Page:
- When a URL must be broken over a line in printed works, it should be broken before rather than after a slash (/).
Citing Online Resources in Electronic Publications (e.g., the Specialty Group wikis)
- Whenever possible, cite a URL or DOI when the publication exists online, and include a hyperlink to the electronic resource.
Capitalization, Hyphenation, Spelling, Italics
academic degrees, no periods, as MA, PhD
ABC fire extinguishers
Acryloid: outdated term; use Paraloid
airbrush (adj., n., v.)
air conditioner, air conditioning
albumen: related to egg white, photographic prints
albumin: proteins in blood plasma or serum
alizarin, but Alizarin Blue, Alizarin Red
America (n.), American (adj.): avoid using as synonymous with United States; American permitted as a noun to describe citizens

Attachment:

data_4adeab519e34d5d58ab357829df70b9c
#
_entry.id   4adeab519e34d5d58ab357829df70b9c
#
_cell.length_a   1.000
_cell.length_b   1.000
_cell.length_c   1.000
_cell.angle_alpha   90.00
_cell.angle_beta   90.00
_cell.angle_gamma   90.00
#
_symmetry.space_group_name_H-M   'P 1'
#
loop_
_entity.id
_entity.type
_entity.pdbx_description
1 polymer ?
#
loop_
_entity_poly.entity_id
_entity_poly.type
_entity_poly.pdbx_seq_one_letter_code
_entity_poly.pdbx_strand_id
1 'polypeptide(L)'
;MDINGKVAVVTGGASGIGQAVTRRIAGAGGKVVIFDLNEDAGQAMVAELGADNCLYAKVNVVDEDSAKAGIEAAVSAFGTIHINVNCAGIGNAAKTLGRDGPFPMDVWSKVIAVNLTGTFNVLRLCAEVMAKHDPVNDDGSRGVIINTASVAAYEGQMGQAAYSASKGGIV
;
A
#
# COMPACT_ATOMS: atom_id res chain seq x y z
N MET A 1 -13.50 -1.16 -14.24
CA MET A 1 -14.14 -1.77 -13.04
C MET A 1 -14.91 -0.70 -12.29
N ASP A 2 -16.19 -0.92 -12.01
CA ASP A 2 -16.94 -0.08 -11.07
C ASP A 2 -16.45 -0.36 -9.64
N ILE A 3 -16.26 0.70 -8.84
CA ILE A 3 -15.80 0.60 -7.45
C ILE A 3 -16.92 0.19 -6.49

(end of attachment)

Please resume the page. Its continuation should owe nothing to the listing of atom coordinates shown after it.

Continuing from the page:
annual meeting, but AIC Annual Meeting
appendix, appendices: lower case in text citations; abbreviate as app. in references
article: preferred to the term “paper” but use “essay” except for contributions to symposium proceedings
artist’s intentartist’s materials
artworks: title appears in italics; give date and current location in parentheses except when that information appears in a caption or when the standard catalog number is provided
Blue Wool Standards
ca.: permitted in text Cab-O-Sil
cast iron (n.); cast-iron (adj.)
catalog, but catalogue raisonné
cf.: permitted in parentheses
chair: not chairman
chap. in references; chapter in text
chemical formulas: periods can be on the line rather than above
cleanup (adj., n.)
climate control (adj.)
collection: capitalize only when part of proper name (e.g., the Frick Collection)
Conclusions: as head, not Conclusion
cross-reference (adj., n.)
cross-reference in text
(see table 1)